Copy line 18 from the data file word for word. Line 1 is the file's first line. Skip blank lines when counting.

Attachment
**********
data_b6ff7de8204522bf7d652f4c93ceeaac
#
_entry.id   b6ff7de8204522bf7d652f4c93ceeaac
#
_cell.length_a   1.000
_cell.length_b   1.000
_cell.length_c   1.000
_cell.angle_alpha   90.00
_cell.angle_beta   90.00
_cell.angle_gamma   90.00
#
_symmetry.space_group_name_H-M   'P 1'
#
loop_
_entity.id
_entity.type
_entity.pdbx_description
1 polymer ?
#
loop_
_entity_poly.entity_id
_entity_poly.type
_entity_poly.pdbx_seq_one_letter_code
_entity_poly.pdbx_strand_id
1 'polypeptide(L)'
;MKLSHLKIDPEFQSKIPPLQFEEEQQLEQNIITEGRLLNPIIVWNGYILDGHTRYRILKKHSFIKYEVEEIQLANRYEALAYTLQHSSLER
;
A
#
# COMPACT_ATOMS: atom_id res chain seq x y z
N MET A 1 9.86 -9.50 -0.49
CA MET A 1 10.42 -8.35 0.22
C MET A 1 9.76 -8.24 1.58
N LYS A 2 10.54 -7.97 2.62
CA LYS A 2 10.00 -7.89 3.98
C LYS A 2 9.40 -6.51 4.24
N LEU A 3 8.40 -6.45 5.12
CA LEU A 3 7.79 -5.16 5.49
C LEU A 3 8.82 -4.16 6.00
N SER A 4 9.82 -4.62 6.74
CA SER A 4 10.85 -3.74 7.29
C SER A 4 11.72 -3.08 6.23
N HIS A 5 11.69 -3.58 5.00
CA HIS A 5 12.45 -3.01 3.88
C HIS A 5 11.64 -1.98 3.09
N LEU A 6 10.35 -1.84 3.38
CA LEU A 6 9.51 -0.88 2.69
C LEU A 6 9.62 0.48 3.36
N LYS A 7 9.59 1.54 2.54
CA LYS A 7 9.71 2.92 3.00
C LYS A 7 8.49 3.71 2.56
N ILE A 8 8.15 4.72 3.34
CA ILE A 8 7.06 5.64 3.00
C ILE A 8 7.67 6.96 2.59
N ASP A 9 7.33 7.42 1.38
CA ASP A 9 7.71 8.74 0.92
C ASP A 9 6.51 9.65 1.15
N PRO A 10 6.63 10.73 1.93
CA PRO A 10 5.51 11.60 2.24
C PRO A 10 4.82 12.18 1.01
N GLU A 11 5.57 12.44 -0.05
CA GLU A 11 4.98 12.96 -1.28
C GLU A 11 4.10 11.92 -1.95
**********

1 polymer ?